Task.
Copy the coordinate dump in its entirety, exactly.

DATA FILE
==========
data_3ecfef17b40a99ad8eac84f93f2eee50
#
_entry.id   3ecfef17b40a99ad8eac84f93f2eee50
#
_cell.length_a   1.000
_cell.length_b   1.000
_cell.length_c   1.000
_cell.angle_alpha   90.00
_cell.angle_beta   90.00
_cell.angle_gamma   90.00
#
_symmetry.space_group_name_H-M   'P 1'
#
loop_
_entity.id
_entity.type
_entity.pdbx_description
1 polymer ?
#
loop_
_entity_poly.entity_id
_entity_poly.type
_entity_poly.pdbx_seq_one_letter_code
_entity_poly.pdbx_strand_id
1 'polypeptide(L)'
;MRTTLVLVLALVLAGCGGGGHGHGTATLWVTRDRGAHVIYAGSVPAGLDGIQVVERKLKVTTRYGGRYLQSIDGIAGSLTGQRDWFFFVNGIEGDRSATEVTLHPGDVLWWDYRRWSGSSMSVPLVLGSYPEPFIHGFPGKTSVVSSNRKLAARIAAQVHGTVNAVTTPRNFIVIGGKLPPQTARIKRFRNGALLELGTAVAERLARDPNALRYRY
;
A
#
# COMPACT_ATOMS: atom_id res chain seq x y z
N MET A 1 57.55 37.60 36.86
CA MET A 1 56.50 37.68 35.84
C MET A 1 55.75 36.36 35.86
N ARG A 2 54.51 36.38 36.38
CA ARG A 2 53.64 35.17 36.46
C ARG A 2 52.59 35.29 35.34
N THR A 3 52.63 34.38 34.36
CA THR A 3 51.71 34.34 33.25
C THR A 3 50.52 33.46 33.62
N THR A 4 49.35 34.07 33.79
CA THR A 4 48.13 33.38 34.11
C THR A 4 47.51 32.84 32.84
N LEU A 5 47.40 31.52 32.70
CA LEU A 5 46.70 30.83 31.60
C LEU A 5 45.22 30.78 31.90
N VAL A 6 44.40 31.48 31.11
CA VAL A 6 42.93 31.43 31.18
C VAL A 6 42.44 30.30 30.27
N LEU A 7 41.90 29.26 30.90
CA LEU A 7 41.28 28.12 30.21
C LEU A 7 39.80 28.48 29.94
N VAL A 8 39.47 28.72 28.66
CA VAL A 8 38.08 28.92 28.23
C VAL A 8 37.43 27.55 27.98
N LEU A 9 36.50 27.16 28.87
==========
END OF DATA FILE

data_3ecfef17b40a99ad8eac84f93f2eee50
#
_entry.id   3ecfef17b40a99ad8eac84f93f2eee50
#
_cell.length_a   1.000
_cell.length_b   1.000
_cell.length_c   1.000
_cell.angle_alpha   90.00
_cell.angle_beta   90.00
_cell.angle_gamma   90.00
#
_symmetry.space_group_name_H-M   'P 1'
#
loop_
_entity.id
_entity.type
_entity.pdbx_description
1 polymer ?
#
loop_
_entity_poly.entity_id
_entity_poly.type
_entity_poly.pdbx_seq_one_letter_code
_entity_poly.pdbx_strand_id
1 'polypeptide(L)'
;MRTTLVLVLALVLAGCGGGGHGHGTATLWVTRDRGAHVIYAGSVPAGLDGIQVVERKLKVTTRYGGRYLQSIDGIAGSLTGQRDWFFFVNGIEGDRSATEVTLHPGDVLWWDYRRWSGSSMSVPLVLGSYPEPFIHGFPGKTSVVSSNRKLAARIAAQVHGTVNAVTTPRNFIVIGGKLPPQTARIKRFRNGALLELGTAVAERLARDPNALRYRY
;
A
#
# COMPACT_ATOMS: atom_id res chain seq x y z
N MET A 1 57.55 37.60 36.86
CA MET A 1 56.50 37.68 35.84
C MET A 1 55.75 36.36 35.86
N ARG A 2 54.51 36.38 36.38
CA ARG A 2 53.64 35.17 36.46
C ARG A 2 52.59 35.29 35.34
N THR A 3 52.63 34.38 34.36
CA THR A 3 51.71 34.34 33.25
C THR A 3 50.52 33.46 33.62
N THR A 4 49.35 34.07 33.79
CA THR A 4 48.13 33.38 34.11
C THR A 4 47.51 32.84 32.84
N LEU A 5 47.40 31.52 32.70
CA LEU A 5 46.70 30.83 31.60
C LEU A 5 45.22 30.78 31.90
N VAL A 6 44.40 31.48 31.11
CA VAL A 6 42.93 31.43 31.18
C VAL A 6 42.44 30.30 30.27
N LEU A 7 41.90 29.26 30.90
CA LEU A 7 41.28 28.12 30.21
C LEU A 7 39.80 28.48 29.94
N VAL A 8 39.47 28.72 28.66
CA VAL A 8 38.08 28.92 28.23
C VAL A 8 37.43 27.55 27.98
N LEU A 9 36.50 27.16 28.87